Poverty Abatements

(from Maine Townsman, February 1991)
by Geoffrey Herman, MMA Paralegal

Note: The following article is based in large part on an article written by Geoff Herman and published in the February, 1991 edition of the Maine Townsman. The text of the original article has been amended in this 2012 version to reflect an amendment to poverty abatement law enacted in 2005 and include guidance obtained from more recent court decisions with respect to the proper operation of the program. [June 2012]

A tough economy, shrinking resources for municipalities from the state and federal governments, upward pressure on property taxes and tightened bank credit can push-up the delinquency rate on property tax payments and lead more people to make application to the municipal officers for poverty abatements.

The law governing the poverty abatement process (36 MRSA §841(2)) is short and to the point. The first sentence of that law contains the entire standard by which eligibility for a poverty abatement is determined. After that opening sentence, only seven points of application and administrative procedure follow. 

To look at the law, the determination of an applicant's eligibility for a poverty abatement might appear to be quite a simple task, but it isn't. Because the brief poverty abatement statute offers the municipal officers very little in the way of guidance, municipal officials must turn for direction to pertinent court cases and a General Assistance financial analysis.

Poverty Abatement Law

36 MRSA 841(2) permits the municipal officers on their own knowledge, and requires the municipal officers on written application, to

"make such abatements as they believe reasonable on the real and personal taxes on the primary residence of any person who, by reason of hardship or poverty, is in their judgment unable to contribute to the public charges."

This "reasonable" evaluation represents the entire standard of eligibility as required by statute. The underlying purpose of the poverty abatement law is not expressed in the statute. It is stated, instead, in a Maine Supreme Court decision, Macaro v. Town of Windham, 468 A.2d 604 (Me.1983). The Law Court closed that decision with the observation that "The obvious purpose of 36 MRSA §841(2) is to prevent towns from forcing the sale of property in order to collect taxes from those otherwise unable to pay."

The procedural requirements of the law are as follows:

—All persons who have indicated an inability to pay all or part of their property taxes must be informed of their right to apply for a poverty abatement. The formal method of ensuring compliance with this requirement is to include a statement declaring the taxpayer's right to apply for a poverty abatement on all 30-day notices served on delinquent taxpayers prior to filing tax liens. This does not mean that a tax lien must be filed before a poverty abatement can be considered. An applicant may apply for a poverty abatement whenever he or she owes taxes to the municipality, from the date the tax bill is received to 3 years from the date of that tax commitment. The 3-year limitation can be extended by the municipal officers.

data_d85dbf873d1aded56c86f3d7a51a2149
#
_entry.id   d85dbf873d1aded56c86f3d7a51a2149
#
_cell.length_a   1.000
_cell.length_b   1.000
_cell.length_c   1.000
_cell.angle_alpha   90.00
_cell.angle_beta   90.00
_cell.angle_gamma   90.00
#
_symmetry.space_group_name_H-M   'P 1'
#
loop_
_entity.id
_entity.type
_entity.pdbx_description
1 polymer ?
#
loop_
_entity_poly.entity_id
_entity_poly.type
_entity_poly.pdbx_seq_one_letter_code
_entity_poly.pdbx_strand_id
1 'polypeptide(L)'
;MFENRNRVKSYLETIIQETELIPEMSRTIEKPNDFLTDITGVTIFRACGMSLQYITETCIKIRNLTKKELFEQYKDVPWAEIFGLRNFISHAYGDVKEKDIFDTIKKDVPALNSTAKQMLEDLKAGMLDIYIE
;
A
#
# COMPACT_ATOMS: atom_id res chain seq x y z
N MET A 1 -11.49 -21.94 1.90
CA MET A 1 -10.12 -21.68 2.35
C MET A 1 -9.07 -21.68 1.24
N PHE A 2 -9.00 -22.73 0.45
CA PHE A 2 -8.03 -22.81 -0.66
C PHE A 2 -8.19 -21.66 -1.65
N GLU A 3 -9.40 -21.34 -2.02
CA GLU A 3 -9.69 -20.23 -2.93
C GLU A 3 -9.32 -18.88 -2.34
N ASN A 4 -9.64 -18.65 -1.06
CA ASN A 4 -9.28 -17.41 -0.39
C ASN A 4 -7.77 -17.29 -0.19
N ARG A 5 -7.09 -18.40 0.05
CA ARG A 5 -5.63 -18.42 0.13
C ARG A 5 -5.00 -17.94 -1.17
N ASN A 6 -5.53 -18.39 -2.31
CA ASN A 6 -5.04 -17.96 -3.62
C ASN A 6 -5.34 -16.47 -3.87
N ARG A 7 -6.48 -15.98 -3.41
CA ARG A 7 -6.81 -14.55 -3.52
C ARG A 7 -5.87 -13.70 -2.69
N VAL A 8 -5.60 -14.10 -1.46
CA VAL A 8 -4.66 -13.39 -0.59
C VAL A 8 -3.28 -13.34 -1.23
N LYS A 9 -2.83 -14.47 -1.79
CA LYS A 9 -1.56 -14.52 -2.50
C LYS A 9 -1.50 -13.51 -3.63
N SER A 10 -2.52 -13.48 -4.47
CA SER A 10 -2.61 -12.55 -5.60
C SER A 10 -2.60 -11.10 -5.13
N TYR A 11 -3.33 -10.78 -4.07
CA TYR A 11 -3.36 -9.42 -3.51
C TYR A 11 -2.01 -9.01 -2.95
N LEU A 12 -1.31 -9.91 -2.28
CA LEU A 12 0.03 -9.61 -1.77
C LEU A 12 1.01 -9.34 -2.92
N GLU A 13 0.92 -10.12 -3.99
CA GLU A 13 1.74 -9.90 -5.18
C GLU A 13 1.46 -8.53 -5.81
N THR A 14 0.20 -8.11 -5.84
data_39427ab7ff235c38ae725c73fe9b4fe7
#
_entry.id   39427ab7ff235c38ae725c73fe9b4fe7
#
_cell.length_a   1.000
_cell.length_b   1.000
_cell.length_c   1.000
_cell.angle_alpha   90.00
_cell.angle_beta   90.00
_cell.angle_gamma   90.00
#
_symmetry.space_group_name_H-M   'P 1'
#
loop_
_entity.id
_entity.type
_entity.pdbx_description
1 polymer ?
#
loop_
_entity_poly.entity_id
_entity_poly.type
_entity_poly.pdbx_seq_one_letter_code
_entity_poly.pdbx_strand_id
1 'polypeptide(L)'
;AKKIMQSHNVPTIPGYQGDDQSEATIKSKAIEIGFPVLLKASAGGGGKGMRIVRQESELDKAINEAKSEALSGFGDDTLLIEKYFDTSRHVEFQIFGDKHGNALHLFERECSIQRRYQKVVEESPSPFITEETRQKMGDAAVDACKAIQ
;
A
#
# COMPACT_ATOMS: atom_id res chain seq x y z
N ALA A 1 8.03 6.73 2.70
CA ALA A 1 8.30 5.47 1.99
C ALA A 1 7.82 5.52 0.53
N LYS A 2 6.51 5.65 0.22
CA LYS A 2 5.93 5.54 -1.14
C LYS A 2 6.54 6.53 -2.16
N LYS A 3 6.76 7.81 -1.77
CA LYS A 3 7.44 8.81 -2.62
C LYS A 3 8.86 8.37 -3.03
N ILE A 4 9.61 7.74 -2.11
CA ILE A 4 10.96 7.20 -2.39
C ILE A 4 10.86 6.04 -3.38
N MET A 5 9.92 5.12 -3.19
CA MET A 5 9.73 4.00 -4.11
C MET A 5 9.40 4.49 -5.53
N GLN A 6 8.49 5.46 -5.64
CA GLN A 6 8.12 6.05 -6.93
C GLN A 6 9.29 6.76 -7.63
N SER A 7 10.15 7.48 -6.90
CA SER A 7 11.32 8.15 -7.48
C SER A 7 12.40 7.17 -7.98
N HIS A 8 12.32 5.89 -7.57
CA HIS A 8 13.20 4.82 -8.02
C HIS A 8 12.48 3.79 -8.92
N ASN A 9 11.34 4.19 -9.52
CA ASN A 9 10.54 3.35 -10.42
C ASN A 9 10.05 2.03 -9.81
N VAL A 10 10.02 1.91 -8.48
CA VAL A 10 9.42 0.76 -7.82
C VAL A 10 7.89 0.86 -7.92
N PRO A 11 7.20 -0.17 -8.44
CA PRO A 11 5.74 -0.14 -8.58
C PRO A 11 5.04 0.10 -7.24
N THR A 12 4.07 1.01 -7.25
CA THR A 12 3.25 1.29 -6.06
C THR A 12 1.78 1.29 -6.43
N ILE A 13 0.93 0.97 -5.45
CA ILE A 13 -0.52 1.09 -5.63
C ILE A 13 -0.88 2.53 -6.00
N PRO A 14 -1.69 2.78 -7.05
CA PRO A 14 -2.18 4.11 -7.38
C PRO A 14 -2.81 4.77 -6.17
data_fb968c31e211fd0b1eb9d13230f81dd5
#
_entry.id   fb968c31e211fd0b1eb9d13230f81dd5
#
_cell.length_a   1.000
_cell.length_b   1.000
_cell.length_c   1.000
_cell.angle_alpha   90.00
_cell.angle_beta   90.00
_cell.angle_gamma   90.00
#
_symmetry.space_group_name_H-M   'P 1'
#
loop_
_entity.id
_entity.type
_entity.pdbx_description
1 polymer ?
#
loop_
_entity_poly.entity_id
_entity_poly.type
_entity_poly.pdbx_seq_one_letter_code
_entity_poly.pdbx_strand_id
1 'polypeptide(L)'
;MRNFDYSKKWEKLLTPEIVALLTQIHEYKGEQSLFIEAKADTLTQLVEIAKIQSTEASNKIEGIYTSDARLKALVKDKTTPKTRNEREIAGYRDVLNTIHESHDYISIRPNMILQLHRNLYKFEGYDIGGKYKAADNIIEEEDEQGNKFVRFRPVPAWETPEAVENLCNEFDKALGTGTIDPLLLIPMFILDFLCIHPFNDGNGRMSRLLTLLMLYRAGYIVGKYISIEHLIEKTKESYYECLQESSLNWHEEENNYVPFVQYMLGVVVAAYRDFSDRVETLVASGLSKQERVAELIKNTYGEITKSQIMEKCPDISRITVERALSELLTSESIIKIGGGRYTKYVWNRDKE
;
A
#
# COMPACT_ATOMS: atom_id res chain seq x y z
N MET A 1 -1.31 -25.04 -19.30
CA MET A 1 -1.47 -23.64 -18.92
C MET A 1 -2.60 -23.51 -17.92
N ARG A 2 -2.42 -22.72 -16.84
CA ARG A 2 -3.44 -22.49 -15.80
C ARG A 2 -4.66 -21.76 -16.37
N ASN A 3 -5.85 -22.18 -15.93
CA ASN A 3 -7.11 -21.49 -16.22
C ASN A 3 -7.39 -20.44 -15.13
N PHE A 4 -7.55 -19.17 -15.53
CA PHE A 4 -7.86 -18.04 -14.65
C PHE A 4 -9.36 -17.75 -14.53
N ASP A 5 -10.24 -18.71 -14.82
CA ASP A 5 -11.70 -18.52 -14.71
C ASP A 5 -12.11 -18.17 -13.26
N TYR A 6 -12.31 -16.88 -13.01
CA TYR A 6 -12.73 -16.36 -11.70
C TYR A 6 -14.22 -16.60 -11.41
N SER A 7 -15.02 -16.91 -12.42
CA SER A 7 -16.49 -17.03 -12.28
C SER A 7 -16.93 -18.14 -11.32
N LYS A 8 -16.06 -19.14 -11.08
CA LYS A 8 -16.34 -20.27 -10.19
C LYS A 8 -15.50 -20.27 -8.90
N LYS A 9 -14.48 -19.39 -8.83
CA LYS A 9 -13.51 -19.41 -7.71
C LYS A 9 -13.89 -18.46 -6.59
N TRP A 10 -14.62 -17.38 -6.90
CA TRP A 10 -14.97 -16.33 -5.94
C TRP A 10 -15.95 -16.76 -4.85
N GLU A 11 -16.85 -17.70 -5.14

—The municipality must prepare and make available poverty abatement application forms. These application forms must include a statement that the municipal officers will issue a written decision to the applicant within 30 days of the date of application.

—The municipal officers must ensure that individuals receive the assistance necessary to file an application. The requirement that municipal assistance be provided when preparing an application does not alter or lessen the applicant's burden of proof. The petitioners for a poverty abatement have the burden of proving that they are unable to contribute to the public charges. Joyce v. Town of Lyman, 565 A.2d 90 (Me. 1989).

—The entire hearing and deliberation process regarding a poverty abatement application must be conducted by the municipal officers in executive session, and all application documentation and decision paperwork must be treated as confidential. A full discussion of the confidential nature of the poverty abatement procedure is found below.

—A written decision on the poverty abatement request must be issued to the applicant within 30 days of the date of application. In the past, municipal officers sometimes “tabled” an abatement decision until the property was ripe for tax lien foreclosure. There is nothing in the poverty abatement law allowing any tabling action. For this reason, the municipal officers should recognize that their responsibility in the process is to carefully evaluate the information presented by the applicant and determine if the applicant has met both (1) his or her burden of proof, and (2) the eligibility standards in the law based on a "reasonable" evaluation. Quite clearly, a denial could be issued if the municipal officers were unable to determine eligibility because the applicant had failed to produce necessary documentation or the actual year for which the taxes were levied had not yet concluded.

The written decision must include the specific reason or reasons for the decision. The municipal decision must also explain the right of appeal, the route of appeal, and the appeal procedure. Specifically, the written decision must state that any appeal request must be made within 60 days from the date the municipal officers' decision was issued to the applicant. For municipalities with an established Board of Assessment Review (BAR), the BAR is the route of appeal. For the few municipalities still designated as primary assessing areas, the appeal route is to the State Board of Assessment Review. For all other municipalities, the appeal goes to the County Commissioners or the County’s Board of Assessment Review if the county has established one.

Determining Eligibility